Deciphering the Liquidity and Credit Crunch 2007–2008

Deciphering the Liquidity and Credit Crunch 2007–2008 Abstract The financial market turmoil in 2007 and 2008 has led to the most severe financial crisis since the Great Depression and threatens to have large repercussions on the real economy. The bursting of the housing bubble forced banks to write down several hundred billion dollars in bad loans caused by mortgage delinquencies. At the same time, the stock market capitalization of the major banks declined by more than twice as much. While the overall mortgage losses are large on an absolute scale, they are still relatively modest compared to the $8 trillion of U.S. stock market wealth lost between October 2007, when the stock market reached an all-time high, and October 2008. This paper attempts to explain the economic mechanisms that caused losses in the mortgage market to amplify into such large dislocations and turmoil in the financial markets, and describes common economic threads that explain the plethora of market declines, liquidity dry-ups, defaults, and bailouts that occurred after the crisis broke in summer 2007. http://www.deepdyve.com/assets/images/DeepDyve-Logo-lg.png Journal of Economic Perspectives American Economic Association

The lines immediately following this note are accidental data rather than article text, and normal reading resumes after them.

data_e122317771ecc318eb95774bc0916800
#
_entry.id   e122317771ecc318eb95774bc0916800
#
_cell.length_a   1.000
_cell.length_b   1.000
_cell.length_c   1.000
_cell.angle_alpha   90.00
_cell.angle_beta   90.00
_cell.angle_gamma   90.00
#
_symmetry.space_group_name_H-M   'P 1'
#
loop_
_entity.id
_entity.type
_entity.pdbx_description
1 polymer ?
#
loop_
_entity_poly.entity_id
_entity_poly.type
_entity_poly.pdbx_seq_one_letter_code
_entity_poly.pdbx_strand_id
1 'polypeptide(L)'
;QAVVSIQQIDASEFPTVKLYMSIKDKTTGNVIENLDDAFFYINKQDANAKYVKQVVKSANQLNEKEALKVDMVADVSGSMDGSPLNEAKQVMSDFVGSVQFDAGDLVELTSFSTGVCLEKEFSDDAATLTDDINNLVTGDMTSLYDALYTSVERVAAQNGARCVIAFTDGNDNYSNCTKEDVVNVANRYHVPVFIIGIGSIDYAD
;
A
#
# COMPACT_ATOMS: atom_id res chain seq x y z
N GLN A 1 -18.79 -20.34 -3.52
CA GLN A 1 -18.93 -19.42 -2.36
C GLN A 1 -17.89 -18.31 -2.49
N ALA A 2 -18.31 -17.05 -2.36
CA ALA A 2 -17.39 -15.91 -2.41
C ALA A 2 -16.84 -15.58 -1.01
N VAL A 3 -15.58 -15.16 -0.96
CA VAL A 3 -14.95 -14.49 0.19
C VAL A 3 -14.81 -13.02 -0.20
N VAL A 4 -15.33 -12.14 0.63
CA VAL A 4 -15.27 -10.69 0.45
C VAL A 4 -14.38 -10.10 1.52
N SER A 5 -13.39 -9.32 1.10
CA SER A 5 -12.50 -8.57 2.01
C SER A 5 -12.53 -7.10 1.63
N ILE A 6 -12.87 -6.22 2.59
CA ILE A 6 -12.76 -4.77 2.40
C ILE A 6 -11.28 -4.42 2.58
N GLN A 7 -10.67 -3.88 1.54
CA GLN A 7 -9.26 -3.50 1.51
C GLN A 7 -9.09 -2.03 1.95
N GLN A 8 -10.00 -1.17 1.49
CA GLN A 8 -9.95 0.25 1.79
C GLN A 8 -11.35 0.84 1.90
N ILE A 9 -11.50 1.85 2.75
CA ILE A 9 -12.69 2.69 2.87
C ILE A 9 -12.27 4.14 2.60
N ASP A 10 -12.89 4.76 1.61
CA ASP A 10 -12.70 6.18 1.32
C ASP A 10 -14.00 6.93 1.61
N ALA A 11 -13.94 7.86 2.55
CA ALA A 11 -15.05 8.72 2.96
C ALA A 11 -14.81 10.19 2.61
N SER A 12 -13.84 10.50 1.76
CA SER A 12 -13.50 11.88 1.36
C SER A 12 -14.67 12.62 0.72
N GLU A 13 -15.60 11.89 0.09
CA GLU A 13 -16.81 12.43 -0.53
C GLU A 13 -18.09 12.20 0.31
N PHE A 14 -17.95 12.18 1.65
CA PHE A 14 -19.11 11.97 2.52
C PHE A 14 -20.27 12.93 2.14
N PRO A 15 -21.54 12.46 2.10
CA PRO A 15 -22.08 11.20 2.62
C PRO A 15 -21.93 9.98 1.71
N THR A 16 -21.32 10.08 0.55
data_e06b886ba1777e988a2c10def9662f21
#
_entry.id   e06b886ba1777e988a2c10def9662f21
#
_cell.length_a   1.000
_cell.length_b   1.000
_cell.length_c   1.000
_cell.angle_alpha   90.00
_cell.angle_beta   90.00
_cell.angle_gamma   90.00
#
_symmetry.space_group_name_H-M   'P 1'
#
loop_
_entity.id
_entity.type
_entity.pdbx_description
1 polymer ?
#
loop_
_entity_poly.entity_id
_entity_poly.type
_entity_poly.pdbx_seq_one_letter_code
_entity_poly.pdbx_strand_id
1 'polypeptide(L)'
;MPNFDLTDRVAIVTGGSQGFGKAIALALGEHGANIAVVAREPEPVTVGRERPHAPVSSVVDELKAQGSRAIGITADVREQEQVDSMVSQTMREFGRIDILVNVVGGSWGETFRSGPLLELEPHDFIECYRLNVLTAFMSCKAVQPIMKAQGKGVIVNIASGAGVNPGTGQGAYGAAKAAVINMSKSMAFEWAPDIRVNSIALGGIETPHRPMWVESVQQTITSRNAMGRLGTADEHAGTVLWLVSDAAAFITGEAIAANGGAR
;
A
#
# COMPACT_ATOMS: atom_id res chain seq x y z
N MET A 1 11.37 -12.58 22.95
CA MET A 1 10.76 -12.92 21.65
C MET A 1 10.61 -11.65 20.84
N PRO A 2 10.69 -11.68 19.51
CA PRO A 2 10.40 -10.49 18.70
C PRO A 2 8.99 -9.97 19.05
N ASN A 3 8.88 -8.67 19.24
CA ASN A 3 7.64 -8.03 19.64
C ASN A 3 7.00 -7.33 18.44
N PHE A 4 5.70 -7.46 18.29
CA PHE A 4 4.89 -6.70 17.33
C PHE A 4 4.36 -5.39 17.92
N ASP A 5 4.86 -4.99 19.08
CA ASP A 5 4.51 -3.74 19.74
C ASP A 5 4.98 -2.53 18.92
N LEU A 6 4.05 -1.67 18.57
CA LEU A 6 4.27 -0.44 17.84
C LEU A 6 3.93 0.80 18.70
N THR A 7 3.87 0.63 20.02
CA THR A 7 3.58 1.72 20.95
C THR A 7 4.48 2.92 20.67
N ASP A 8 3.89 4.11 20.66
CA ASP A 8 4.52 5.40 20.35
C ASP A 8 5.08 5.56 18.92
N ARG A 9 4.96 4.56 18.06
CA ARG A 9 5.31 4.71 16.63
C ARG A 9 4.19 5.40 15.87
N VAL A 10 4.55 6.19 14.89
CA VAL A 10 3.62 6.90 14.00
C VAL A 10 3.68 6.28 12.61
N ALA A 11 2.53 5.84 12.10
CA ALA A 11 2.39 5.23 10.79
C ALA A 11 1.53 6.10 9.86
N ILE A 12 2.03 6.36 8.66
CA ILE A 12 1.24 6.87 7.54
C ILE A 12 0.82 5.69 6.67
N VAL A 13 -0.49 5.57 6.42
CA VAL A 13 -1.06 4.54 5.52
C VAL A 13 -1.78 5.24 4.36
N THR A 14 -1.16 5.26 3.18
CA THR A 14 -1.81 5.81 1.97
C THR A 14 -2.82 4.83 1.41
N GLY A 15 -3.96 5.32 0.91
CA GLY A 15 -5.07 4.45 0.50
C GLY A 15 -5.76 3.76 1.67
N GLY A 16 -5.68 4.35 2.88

Deciphering the Liquidity and Credit Crunch 2007–2008

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Publisher
American Economic Association
Copyright
Copyright © 2009 by the American Economic Association
Subject
Symposia
ISSN
0895-3309
DOI
10.1257/jep.23.1.77
Publisher site
See Article on Publisher Site

Abstract

Abstract The financial market turmoil in 2007 and 2008 has led to the most severe financial crisis since the Great Depression and threatens to have large repercussions on the real economy. The bursting of the housing bubble forced banks to write down several hundred billion dollars in bad loans caused by mortgage delinquencies. At the same time, the stock market capitalization of the major banks declined by more than twice as much. While the overall mortgage losses are large on an absolute scale, they are still relatively modest compared to the $8 trillion of U.S. stock market wealth lost between October 2007, when the stock market reached an all-time high, and October 2008. This paper attempts to explain the economic mechanisms that caused losses in the mortgage market to amplify into such large dislocations and turmoil in the financial markets, and describes common economic threads that explain the plethora of market declines, liquidity dry-ups, defaults, and bailouts that occurred after the crisis broke in summer 2007.

Journal

Journal of Economic PerspectivesAmerican Economic Association

Published: Feb 1, 2009

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